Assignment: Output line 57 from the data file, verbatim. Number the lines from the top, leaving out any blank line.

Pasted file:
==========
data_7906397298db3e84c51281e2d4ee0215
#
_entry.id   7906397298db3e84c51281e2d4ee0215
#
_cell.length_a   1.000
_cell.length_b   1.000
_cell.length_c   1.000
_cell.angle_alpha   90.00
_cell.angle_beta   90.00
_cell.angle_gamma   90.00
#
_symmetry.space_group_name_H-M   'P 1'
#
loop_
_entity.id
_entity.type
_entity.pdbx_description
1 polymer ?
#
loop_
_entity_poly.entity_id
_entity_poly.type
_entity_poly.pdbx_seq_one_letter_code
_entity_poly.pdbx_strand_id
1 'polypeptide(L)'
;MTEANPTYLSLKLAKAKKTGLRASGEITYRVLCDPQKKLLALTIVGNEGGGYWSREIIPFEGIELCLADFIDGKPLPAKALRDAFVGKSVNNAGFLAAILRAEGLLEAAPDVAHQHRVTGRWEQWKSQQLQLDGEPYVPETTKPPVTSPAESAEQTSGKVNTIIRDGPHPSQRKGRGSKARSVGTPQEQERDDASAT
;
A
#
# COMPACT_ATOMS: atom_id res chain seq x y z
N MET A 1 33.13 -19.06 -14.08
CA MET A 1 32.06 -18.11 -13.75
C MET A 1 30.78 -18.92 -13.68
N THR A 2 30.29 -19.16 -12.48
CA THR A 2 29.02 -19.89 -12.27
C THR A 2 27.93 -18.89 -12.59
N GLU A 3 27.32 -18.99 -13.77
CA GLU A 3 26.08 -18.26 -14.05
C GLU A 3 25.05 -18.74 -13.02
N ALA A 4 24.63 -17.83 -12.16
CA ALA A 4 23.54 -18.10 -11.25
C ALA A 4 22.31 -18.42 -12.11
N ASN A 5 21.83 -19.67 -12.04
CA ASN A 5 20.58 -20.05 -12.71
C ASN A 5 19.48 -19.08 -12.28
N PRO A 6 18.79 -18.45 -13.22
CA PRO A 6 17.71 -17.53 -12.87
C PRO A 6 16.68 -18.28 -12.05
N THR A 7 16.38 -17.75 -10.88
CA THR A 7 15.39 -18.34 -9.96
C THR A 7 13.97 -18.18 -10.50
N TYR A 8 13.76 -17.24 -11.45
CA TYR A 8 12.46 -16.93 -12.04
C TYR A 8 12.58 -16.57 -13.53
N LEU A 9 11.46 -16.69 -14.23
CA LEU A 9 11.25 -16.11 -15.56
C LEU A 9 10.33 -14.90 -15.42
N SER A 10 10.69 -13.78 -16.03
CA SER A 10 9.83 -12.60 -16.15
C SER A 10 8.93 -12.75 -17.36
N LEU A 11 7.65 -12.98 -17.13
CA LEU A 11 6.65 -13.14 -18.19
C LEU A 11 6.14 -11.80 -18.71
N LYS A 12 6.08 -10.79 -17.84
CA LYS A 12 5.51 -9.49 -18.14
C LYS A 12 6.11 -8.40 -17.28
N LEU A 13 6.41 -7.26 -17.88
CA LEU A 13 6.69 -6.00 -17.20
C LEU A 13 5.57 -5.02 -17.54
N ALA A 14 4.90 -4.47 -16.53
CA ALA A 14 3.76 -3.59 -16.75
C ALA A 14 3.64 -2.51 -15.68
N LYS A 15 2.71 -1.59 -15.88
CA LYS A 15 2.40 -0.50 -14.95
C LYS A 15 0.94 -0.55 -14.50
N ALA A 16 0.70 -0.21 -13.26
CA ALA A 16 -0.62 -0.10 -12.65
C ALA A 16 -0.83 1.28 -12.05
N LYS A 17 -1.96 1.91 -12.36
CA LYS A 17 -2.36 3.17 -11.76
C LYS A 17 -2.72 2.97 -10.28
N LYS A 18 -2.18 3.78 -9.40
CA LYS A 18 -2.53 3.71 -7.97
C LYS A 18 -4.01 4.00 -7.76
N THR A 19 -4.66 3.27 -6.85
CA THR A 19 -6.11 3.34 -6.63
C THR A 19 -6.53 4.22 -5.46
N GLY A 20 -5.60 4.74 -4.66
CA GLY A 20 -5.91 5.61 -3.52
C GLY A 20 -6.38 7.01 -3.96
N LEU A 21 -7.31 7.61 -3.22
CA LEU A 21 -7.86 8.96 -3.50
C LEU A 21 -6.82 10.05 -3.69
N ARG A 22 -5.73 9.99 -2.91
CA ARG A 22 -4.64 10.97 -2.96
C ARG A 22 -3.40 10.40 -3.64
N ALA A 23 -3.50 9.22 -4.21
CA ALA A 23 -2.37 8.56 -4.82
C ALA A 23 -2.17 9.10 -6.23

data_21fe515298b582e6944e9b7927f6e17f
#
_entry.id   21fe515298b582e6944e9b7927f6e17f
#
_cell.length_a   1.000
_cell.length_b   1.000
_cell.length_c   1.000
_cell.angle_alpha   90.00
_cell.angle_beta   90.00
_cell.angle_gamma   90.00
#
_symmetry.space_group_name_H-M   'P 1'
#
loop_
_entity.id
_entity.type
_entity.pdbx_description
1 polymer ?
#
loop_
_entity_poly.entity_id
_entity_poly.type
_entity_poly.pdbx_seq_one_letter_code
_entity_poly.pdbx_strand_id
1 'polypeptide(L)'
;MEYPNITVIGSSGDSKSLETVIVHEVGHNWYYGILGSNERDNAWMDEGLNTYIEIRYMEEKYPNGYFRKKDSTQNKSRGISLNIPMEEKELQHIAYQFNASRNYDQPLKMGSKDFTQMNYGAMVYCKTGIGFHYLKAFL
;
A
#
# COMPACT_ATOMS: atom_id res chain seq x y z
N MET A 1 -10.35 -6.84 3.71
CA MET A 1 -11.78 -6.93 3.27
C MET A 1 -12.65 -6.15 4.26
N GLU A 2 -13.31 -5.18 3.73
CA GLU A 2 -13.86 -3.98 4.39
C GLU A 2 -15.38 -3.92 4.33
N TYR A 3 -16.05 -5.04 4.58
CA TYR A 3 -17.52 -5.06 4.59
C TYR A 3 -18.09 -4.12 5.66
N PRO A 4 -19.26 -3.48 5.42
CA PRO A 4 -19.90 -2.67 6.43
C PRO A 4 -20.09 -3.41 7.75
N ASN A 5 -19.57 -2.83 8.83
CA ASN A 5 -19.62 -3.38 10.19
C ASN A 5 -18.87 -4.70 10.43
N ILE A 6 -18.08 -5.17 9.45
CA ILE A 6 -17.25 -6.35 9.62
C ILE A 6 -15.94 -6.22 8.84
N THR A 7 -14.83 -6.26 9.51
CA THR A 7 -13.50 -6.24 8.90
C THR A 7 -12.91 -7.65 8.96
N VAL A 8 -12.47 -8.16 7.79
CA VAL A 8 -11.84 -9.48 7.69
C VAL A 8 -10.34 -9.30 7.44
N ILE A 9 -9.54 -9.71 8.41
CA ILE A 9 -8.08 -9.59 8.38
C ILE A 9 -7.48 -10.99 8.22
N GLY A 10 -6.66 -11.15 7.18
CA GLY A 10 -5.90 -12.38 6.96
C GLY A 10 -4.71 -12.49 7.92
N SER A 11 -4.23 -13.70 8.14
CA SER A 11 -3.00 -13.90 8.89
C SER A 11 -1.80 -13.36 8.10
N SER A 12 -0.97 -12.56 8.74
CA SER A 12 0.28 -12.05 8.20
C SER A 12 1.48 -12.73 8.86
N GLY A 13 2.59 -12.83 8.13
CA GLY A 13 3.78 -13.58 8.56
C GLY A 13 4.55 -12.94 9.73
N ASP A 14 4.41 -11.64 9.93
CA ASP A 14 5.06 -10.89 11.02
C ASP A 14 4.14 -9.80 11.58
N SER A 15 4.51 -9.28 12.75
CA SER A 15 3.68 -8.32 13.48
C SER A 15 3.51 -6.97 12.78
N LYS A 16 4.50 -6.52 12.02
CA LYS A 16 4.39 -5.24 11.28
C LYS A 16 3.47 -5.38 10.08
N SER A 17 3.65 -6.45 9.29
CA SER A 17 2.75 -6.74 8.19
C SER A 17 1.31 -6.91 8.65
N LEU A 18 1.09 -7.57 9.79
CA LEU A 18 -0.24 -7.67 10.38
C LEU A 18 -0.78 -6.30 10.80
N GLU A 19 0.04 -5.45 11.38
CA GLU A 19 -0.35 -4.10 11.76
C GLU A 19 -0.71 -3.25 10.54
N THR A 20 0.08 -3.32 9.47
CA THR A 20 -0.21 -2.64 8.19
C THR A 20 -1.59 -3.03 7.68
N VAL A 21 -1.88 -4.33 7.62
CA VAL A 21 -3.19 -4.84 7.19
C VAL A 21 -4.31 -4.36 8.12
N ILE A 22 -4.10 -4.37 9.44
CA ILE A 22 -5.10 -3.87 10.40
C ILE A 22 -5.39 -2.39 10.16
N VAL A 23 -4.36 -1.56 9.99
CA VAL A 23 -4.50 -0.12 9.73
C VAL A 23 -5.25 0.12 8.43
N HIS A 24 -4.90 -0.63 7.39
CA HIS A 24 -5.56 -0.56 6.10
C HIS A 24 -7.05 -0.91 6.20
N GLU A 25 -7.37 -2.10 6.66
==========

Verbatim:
C LEU A 9 10.33 -14.90 -15.42